Seven UX Resolutions for App Design in 2014
Many innovative trends came into their own this year where experience design and application development converge, specifically the simplicity of flat design and the user-friendly functionality of cross-platform design.
Each of these was a welcome improvement for all app users, and with the new year approaching, this is a great time for app designers to make some UX resolutions for even better digital experiences in 2014.
1. I will not use lengthy setup wizards
Users should be able to get inside an app and/or through a setup process without being forced to enter all their profile/account information at the very beginning. Regardless of how important this data is, apps that are built with UX in mind must be designed to offer users the option to enter this information whenever they want to.
2. I will limit feature tours
Multi-page explanations of an app are confusing and the opposite of user-friendly. Well-designed apps and web services should be easy to use and understand, so not only should there be no need for more than three pages of information on usage, if there does need to be a lengthy explanation, it should be provided as users move naturally though the platform.
3. I will leverage retina-level graphics
Anything less just looks unprofessional.
4. I will not blindly follow user requests
Many companies will ask users or internal stakeholders about what design elements they'd like to see incorporated into a web app or service, without doing any research to see if these requests will actually provide the best experience for those users. Ultimately, this approach is destined to end in failure: not only will it fail to solve foundational problems, it may even create new issues.
5. I will not overuse notifications
I've heard many people express frustration with the way certain apps abuse their notification systems. Companies think it's no big deal to send out a plethora of notifications to users, but it's actually a huge turnoff, the result being that users end up turning off notifications altogether. That's never a good thing.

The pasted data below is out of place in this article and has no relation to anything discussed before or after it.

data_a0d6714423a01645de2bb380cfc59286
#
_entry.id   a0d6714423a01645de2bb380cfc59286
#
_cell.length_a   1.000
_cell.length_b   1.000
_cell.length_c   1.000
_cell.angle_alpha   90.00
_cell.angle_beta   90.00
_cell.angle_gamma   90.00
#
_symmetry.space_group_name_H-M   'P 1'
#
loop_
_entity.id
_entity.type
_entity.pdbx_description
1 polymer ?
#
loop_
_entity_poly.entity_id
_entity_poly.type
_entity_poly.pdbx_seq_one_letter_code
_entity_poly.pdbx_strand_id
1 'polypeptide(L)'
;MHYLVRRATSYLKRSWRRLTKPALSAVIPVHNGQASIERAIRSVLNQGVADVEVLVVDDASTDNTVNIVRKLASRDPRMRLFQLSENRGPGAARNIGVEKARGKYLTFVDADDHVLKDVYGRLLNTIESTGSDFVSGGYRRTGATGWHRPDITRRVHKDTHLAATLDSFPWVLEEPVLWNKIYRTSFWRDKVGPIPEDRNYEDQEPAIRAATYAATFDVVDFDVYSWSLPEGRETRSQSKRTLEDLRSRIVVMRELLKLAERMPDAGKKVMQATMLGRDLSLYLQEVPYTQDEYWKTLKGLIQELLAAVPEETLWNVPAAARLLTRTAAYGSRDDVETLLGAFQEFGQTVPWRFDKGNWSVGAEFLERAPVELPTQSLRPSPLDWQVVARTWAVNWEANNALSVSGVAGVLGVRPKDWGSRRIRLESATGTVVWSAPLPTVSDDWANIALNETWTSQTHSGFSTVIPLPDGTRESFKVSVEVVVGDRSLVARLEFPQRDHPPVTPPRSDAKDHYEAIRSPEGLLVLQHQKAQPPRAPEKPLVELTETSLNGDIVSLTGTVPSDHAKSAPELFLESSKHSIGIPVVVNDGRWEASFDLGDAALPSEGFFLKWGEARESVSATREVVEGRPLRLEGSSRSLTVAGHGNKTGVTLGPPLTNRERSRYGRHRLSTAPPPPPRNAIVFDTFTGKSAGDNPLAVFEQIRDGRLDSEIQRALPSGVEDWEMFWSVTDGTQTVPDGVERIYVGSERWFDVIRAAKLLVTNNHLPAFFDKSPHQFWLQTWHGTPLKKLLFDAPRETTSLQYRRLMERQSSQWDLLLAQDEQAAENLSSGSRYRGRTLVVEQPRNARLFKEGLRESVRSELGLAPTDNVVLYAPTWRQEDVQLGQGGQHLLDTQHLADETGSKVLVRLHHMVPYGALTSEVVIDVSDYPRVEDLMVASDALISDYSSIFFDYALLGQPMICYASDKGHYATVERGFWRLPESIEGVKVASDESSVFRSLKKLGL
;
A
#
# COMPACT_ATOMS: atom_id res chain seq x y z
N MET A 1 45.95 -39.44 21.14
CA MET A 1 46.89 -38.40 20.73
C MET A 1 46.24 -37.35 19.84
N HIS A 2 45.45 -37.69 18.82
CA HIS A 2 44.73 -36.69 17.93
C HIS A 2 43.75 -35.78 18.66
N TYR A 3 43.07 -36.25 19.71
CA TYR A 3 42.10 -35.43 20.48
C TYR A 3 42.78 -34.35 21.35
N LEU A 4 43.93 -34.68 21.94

6. I will stop using hub and spoke design
The hub and spoke design model refers to design that's architected around a central hub, with all traffic start there and moving out along spokes that ultimately have to be reversed to get back to that central point. The hub turns into a dashboard that's purely navigational, forcing users to click something before they can get anywhere else within the app. Let’s see more dynamic hubs in 2014, ones that provide information as well as navigation rather than simply directing traffic to other areas of a site or application.
7. I will not build siloed apps
Applications or web services that don't allow single sign-on (SSO) options should definitely look to remedy this in 2014. Giving users the option to sign in or sign up through an email or social media account not only helps battle password fatigue, it also allows the app to capture necessary account information. Companies should also take advantage of deep-linking between apps, which supports more efficient interactions with less app-switching frustration. Now that iOS and Android support it, apps need to take advantage.
What are some of your app design resolutions for 2014? Share them on Twitter (#AppResolution) or in the comments below.
Image of after party cleanup courtesy Shutterstock